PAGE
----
Got a lovely email from Mary Sherhart of Sevdah North America in response to my story about the Damir Imamovic Trio. She has given me permission to quote from it here:
A huge thank you to Jeb Sharp for her wonderful story on Damir Imamovic and sevdah. Not only did Jeb shine a light on a deserving artist and musical form, she also gave voice to Kristina Coric who is working with so many young people in Bosnia and Herzegovina to preserve the pre-war multicultural society.Sevdah takes on an even more important role within diaspora communities. I sing sevdah in communities all over North America and can see how deeply it touches the refugees’ hearts and souls. It takes them to a time before their lives were shattered. It is also an important bridge into Bosnian culture for the children who were born and/or raised in North America. Stories like Jeb’s and the work Damir is doing help affirm immigrants’ and refugees’ sense of themselves when they live so far away from their roots. Bravo to Jeb and Damir!!!!Sevdah is a source of healing and reconciliation since it was beloved by Bosnians, Serbs and Croats alike before the war politicized the music. Sevdah can provide common ground in a field where that is very scarce and wounds of war are still open. Here in Seattle we held a concert called Evening of Sevdah last November at which local artists from the various Balkan communities performed sevdah. Artists included Bosnians, Serbs, Croatians, a Macedonian, Americans, Catholic, Jew, Moslem. The audience, a standing room only crowd of over 600, were 100% supportive of each and every artist. It gave such great hope!Here in North America a group of Bosnians and I have started a non-profit organization called Sevdah North America:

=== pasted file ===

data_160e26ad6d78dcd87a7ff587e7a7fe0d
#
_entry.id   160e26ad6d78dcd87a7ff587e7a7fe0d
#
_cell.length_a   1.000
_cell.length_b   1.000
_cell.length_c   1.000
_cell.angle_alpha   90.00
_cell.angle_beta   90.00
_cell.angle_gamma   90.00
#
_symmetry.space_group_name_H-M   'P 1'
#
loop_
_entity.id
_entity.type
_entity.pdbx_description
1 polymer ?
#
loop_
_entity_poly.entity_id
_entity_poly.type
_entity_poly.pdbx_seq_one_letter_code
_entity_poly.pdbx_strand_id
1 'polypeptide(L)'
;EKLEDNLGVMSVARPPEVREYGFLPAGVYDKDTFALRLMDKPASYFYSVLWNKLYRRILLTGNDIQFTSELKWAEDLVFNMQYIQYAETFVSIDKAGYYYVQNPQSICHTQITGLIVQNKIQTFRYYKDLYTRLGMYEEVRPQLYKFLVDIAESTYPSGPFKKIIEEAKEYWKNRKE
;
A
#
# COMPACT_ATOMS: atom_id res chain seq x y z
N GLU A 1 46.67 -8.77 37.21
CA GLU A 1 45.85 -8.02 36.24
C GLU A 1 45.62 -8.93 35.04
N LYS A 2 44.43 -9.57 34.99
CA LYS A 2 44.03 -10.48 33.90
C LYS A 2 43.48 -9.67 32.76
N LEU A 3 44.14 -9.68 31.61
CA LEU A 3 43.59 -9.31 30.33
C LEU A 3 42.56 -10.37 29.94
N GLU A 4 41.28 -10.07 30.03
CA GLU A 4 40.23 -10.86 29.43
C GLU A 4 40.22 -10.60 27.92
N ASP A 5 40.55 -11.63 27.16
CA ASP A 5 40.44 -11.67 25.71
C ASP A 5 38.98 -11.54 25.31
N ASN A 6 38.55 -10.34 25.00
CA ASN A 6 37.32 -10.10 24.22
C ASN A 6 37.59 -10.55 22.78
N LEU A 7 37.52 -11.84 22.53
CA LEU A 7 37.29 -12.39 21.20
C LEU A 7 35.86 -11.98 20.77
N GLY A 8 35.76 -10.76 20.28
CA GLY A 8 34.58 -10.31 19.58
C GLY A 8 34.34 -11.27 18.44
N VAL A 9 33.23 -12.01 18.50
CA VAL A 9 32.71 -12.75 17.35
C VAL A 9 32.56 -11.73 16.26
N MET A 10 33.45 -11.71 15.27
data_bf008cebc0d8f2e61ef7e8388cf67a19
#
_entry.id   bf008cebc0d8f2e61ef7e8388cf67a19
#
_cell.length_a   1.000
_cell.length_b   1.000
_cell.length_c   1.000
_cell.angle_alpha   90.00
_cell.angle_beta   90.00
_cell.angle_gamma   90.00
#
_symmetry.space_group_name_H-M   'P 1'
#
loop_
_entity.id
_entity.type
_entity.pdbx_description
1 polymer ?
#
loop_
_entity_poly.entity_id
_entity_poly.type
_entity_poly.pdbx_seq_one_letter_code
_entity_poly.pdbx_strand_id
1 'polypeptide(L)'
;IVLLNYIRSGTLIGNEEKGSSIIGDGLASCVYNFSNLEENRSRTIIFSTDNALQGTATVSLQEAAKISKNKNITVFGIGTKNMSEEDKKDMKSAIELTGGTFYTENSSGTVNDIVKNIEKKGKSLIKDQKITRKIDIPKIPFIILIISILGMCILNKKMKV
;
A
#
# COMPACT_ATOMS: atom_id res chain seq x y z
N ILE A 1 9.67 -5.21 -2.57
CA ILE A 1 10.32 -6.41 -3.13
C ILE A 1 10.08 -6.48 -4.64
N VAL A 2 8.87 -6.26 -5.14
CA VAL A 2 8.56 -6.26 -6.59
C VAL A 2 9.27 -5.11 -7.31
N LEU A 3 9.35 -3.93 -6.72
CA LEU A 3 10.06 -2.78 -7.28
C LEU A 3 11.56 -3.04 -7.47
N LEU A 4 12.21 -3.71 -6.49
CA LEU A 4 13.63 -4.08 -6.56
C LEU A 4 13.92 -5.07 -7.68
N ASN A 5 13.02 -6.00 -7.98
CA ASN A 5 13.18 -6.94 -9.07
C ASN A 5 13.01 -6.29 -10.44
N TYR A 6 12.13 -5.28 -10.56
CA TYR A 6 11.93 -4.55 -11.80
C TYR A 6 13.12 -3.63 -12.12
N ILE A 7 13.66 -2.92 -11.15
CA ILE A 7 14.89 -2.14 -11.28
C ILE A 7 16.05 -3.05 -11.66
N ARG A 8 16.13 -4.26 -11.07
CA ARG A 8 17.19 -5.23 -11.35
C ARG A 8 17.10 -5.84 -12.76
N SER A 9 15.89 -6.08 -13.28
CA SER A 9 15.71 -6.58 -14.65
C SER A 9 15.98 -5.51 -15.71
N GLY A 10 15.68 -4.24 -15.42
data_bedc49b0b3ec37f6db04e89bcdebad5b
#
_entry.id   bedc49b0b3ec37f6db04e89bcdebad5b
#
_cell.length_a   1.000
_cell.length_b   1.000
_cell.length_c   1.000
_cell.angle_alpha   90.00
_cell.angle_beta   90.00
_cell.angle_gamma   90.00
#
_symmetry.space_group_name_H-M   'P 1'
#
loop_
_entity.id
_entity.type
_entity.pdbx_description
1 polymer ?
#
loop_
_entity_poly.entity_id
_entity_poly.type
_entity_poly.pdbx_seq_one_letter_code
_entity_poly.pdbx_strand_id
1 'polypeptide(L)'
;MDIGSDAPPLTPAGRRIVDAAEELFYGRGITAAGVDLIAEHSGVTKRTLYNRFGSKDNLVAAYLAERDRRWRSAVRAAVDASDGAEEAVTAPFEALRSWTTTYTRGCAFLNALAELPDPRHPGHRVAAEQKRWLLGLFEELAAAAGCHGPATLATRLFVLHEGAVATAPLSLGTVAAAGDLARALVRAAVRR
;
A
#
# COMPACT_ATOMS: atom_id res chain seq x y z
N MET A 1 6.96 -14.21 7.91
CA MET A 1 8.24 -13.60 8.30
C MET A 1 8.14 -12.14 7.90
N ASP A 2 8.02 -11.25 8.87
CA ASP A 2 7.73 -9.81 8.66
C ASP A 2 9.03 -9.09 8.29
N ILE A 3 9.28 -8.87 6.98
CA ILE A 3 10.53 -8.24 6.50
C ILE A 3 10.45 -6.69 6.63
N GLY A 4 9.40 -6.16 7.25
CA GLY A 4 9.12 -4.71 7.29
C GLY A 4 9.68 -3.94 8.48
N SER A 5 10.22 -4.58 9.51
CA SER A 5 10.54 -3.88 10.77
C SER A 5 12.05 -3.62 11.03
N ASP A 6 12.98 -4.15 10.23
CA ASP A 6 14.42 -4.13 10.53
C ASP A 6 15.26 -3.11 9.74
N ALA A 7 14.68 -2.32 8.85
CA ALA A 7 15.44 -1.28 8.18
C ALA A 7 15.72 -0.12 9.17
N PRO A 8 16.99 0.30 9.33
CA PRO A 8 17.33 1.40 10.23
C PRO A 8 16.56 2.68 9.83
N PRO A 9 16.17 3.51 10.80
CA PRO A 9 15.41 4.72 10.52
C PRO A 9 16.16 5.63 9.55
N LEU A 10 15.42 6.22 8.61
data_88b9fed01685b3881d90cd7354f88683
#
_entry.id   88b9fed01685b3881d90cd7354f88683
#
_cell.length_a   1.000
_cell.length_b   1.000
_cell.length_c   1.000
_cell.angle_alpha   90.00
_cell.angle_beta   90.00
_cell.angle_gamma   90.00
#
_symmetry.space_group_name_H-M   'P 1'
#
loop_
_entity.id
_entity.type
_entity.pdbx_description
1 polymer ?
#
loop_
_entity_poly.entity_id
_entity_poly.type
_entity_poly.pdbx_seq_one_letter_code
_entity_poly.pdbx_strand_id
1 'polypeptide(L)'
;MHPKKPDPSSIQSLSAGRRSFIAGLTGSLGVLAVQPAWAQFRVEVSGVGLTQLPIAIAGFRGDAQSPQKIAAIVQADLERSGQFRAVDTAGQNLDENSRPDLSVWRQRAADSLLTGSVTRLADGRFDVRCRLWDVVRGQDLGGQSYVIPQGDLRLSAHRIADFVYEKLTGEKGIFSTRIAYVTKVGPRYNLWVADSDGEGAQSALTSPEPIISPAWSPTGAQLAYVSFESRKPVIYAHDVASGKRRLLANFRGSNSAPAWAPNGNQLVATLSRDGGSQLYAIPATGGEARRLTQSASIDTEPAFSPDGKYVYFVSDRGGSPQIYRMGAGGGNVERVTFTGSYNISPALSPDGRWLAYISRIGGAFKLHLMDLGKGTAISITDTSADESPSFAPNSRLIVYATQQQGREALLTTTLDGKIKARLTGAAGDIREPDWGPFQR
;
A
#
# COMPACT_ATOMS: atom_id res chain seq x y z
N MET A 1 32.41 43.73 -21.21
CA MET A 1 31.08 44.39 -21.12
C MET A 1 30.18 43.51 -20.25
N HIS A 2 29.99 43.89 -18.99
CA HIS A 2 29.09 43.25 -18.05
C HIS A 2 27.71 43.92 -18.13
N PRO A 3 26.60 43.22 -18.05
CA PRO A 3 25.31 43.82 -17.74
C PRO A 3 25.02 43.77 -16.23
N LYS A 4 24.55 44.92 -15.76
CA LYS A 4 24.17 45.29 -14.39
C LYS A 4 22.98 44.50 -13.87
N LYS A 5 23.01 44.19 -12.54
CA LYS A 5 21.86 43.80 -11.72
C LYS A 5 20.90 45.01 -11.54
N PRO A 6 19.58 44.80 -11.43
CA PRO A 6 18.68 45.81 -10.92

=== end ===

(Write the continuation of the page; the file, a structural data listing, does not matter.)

http://www.sevdahnorthamerica.org/As president, I want to express my heartfelt thanks to Jeb, Damir, Kristina and all the people working to bring sanity back to one of the most beautiful places in the world, physically and culturally.
Sevdah North America
P.O. Box 99667
Seattle, WA 98139-0667